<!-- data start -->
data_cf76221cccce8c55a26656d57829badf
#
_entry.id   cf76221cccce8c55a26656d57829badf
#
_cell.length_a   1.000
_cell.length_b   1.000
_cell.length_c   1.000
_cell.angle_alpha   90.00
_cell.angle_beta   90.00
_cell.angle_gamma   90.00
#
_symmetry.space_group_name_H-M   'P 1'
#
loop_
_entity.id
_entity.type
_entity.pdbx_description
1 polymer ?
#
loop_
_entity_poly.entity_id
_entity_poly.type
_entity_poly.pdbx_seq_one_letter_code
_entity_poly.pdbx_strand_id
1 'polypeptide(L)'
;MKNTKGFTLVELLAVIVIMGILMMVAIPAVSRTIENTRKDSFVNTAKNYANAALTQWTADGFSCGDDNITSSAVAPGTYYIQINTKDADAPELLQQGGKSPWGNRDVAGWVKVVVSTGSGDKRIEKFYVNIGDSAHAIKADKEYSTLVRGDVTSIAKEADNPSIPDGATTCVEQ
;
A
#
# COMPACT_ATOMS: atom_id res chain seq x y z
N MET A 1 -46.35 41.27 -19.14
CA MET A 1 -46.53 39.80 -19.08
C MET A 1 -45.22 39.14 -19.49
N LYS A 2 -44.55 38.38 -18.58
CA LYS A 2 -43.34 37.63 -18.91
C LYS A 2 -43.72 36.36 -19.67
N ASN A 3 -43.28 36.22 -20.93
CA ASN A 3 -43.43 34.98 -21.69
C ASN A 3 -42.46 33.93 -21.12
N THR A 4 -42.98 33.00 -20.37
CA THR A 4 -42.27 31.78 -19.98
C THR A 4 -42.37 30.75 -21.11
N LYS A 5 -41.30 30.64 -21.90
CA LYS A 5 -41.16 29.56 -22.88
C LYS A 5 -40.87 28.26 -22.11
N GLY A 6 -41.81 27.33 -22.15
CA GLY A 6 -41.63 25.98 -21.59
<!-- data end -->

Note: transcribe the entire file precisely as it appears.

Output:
data_cf76221cccce8c55a26656d57829badf
#
_entry.id   cf76221cccce8c55a26656d57829badf
#
_cell.length_a   1.000
_cell.length_b   1.000
_cell.length_c   1.000
_cell.angle_alpha   90.00
_cell.angle_beta   90.00
_cell.angle_gamma   90.00
#
_symmetry.space_group_name_H-M   'P 1'
#
loop_
_entity.id
_entity.type
_entity.pdbx_description
1 polymer ?
#
loop_
_entity_poly.entity_id
_entity_poly.type
_entity_poly.pdbx_seq_one_letter_code
_entity_poly.pdbx_strand_id
1 'polypeptide(L)'
;MKNTKGFTLVELLAVIVIMGILMMVAIPAVSRTIENTRKDSFVNTAKNYANAALTQWTADGFSCGDDNITSSAVAPGTYYIQINTKDADAPELLQQGGKSPWGNRDVAGWVKVVVSTGSGDKRIEKFYVNIGDSAHAIKADKEYSTLVRGDVTSIAKEADNPSIPDGATTCVEQ
;
A
#
# COMPACT_ATOMS: atom_id res chain seq x y z
N MET A 1 -46.35 41.27 -19.14
CA MET A 1 -46.53 39.80 -19.08
C MET A 1 -45.22 39.14 -19.49
N LYS A 2 -44.55 38.38 -18.58
CA LYS A 2 -43.34 37.63 -18.91
C LYS A 2 -43.72 36.36 -19.67
N ASN A 3 -43.28 36.22 -20.93
CA ASN A 3 -43.43 34.98 -21.69
C ASN A 3 -42.46 33.93 -21.12
N THR A 4 -42.98 33.00 -20.37
CA THR A 4 -42.27 31.78 -19.98
C THR A 4 -42.37 30.75 -21.11
N LYS A 5 -41.30 30.64 -21.90
CA LYS A 5 -41.16 29.56 -22.88
C LYS A 5 -40.87 28.26 -22.11
N GLY A 6 -41.81 27.33 -22.15
CA GLY A 6 -41.63 25.98 -21.59